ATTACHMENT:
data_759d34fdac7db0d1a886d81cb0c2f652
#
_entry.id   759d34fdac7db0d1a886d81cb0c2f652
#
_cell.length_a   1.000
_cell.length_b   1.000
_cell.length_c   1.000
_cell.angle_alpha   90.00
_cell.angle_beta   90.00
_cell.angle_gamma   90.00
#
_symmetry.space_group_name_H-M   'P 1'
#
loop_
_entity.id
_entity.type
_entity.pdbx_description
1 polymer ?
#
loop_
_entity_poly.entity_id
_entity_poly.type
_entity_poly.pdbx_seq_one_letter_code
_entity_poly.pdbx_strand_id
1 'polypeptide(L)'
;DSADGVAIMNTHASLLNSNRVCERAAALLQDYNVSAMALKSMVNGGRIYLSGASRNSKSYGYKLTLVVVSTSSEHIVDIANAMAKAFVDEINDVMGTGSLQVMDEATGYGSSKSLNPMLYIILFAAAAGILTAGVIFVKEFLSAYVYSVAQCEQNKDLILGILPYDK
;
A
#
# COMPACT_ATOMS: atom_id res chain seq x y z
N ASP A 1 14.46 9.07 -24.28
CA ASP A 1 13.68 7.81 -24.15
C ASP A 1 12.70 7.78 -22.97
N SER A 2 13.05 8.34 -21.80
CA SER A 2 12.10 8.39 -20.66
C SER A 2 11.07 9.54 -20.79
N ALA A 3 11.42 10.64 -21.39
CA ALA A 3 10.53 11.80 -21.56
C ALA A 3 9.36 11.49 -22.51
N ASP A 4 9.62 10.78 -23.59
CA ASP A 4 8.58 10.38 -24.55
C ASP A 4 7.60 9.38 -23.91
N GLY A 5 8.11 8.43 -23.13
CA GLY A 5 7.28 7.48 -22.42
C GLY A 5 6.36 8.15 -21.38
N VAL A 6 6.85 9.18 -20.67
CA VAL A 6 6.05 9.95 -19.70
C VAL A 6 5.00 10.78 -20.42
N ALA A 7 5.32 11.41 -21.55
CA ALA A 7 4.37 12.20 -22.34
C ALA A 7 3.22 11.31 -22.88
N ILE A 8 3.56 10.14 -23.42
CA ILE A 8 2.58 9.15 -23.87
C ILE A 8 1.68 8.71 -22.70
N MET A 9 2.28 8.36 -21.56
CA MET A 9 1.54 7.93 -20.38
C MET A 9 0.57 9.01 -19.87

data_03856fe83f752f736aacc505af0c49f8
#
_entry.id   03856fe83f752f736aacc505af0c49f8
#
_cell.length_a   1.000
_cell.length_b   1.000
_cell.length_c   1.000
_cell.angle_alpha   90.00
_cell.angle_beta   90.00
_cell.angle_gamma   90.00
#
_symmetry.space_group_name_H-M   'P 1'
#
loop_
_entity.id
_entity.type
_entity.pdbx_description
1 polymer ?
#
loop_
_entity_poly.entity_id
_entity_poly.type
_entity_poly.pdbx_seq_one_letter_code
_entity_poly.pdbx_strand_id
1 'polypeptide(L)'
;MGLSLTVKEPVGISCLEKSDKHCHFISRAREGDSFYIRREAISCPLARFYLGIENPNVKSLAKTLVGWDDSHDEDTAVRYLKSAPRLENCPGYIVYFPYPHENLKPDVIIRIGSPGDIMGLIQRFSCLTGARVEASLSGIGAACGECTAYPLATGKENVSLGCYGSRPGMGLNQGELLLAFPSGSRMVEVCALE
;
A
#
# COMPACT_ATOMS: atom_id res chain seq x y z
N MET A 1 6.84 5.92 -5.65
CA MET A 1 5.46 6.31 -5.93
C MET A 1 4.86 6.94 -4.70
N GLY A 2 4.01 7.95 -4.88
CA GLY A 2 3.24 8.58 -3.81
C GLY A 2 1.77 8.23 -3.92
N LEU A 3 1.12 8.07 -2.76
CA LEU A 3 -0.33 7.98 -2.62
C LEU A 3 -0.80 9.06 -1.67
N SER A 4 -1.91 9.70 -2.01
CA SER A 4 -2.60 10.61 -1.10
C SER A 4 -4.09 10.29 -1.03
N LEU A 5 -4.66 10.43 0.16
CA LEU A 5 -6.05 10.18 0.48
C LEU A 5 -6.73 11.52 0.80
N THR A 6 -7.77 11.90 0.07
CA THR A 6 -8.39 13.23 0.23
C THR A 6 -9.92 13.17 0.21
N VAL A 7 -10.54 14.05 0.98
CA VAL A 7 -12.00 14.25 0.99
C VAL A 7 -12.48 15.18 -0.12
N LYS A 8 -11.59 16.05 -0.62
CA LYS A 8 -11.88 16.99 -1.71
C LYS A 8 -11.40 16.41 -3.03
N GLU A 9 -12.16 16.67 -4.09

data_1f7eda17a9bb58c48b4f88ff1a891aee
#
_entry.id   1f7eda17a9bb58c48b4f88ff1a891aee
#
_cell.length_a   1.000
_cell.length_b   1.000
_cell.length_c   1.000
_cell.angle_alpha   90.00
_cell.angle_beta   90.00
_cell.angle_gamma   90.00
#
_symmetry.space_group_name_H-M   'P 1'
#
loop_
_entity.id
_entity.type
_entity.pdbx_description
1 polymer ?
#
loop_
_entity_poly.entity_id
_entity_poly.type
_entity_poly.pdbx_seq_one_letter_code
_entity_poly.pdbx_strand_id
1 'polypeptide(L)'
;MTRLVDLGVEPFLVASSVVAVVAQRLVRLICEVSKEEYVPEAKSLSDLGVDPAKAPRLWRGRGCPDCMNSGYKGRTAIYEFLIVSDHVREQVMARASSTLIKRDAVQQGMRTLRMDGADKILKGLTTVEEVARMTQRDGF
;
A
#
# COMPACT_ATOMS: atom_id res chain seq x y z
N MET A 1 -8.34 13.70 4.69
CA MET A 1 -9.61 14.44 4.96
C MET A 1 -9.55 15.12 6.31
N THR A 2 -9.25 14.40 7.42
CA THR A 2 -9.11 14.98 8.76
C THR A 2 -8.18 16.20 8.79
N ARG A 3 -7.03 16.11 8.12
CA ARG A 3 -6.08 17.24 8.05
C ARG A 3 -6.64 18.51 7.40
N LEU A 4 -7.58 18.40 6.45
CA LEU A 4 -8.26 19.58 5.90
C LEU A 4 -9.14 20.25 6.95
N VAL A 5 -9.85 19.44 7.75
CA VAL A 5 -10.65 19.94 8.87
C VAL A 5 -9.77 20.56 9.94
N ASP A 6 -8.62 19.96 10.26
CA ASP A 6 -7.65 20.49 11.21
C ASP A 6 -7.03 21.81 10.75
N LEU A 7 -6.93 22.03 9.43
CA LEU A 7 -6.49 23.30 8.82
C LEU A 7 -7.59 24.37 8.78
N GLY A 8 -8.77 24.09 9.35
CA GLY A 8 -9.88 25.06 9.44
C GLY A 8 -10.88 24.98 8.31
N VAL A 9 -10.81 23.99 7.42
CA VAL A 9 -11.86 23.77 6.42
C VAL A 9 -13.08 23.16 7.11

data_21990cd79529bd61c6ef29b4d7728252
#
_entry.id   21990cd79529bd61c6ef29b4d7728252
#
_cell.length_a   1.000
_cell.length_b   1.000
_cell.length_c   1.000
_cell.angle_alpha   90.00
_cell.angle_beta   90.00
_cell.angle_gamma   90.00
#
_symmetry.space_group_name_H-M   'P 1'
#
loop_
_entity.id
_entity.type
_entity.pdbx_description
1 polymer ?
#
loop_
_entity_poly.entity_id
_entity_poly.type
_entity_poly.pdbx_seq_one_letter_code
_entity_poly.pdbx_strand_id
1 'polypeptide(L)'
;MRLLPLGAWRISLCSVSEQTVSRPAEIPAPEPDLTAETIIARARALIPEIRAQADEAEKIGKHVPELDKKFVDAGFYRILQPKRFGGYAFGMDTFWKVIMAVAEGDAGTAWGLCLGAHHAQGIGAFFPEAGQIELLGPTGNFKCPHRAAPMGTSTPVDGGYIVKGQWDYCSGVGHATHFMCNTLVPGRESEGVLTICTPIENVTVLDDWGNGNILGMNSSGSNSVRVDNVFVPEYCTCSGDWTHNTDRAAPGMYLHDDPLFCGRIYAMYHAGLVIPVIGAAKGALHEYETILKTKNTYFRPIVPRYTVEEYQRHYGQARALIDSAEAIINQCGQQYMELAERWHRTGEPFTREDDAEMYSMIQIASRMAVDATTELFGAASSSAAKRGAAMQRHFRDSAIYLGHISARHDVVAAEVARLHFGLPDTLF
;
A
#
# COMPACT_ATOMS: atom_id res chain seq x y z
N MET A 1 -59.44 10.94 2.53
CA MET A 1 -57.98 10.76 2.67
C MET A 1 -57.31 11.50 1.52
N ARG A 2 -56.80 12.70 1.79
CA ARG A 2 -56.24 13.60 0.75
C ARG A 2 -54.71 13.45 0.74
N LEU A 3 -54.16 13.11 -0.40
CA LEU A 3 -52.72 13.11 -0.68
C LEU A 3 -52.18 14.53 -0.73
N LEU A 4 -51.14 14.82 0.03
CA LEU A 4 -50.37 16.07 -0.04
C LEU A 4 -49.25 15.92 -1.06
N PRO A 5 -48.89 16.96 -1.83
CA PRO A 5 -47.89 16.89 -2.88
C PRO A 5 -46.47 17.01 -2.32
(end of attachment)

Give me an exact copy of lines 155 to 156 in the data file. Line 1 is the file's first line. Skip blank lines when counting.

N VAL A 5 -9.85 19.44 7.75
CA VAL A 5 -10.65 19.94 8.87